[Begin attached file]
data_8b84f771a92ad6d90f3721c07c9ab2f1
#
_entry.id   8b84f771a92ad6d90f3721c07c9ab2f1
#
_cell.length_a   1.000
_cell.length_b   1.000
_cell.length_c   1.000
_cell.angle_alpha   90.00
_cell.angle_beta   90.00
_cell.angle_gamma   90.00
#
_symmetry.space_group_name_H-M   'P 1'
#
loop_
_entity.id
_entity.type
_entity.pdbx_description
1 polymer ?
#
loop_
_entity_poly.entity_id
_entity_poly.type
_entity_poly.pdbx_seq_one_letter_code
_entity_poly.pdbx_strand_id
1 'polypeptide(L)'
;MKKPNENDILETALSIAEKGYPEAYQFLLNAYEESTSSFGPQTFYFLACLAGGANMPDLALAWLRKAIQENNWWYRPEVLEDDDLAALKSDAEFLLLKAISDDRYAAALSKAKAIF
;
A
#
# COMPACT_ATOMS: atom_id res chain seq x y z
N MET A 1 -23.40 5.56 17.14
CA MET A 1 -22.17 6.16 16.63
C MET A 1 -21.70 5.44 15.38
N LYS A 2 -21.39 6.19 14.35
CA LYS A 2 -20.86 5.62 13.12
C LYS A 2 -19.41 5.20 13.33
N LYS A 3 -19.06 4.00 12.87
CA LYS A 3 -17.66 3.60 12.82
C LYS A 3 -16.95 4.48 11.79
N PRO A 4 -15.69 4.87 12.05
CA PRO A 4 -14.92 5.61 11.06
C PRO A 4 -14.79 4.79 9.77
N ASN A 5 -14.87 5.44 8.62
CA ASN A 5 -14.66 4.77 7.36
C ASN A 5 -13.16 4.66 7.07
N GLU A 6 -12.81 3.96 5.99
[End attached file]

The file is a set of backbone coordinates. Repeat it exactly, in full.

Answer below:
data_8b84f771a92ad6d90f3721c07c9ab2f1
#
_entry.id   8b84f771a92ad6d90f3721c07c9ab2f1
#
_cell.length_a   1.000
_cell.length_b   1.000
_cell.length_c   1.000
_cell.angle_alpha   90.00
_cell.angle_beta   90.00
_cell.angle_gamma   90.00
#
_symmetry.space_group_name_H-M   'P 1'
#
loop_
_entity.id
_entity.type
_entity.pdbx_description
1 polymer ?
#
loop_
_entity_poly.entity_id
_entity_poly.type
_entity_poly.pdbx_seq_one_letter_code
_entity_poly.pdbx_strand_id
1 'polypeptide(L)'
;MKKPNENDILETALSIAEKGYPEAYQFLLNAYEESTSSFGPQTFYFLACLAGGANMPDLALAWLRKAIQENNWWYRPEVLEDDDLAALKSDAEFLLLKAISDDRYAAALSKAKAIF
;
A
#
# COMPACT_ATOMS: atom_id res chain seq x y z
N MET A 1 -23.40 5.56 17.14
CA MET A 1 -22.17 6.16 16.63
C MET A 1 -21.70 5.44 15.38
N LYS A 2 -21.39 6.19 14.35
CA LYS A 2 -20.86 5.62 13.12
C LYS A 2 -19.41 5.20 13.33
N LYS A 3 -19.06 4.00 12.87
CA LYS A 3 -17.66 3.60 12.82
C LYS A 3 -16.95 4.48 11.79
N PRO A 4 -15.69 4.87 12.05
CA PRO A 4 -14.92 5.61 11.06
C PRO A 4 -14.79 4.79 9.77
N ASN A 5 -14.87 5.44 8.62
CA ASN A 5 -14.66 4.77 7.36
C ASN A 5 -13.16 4.66 7.07
N GLU A 6 -12.81 3.96 5.99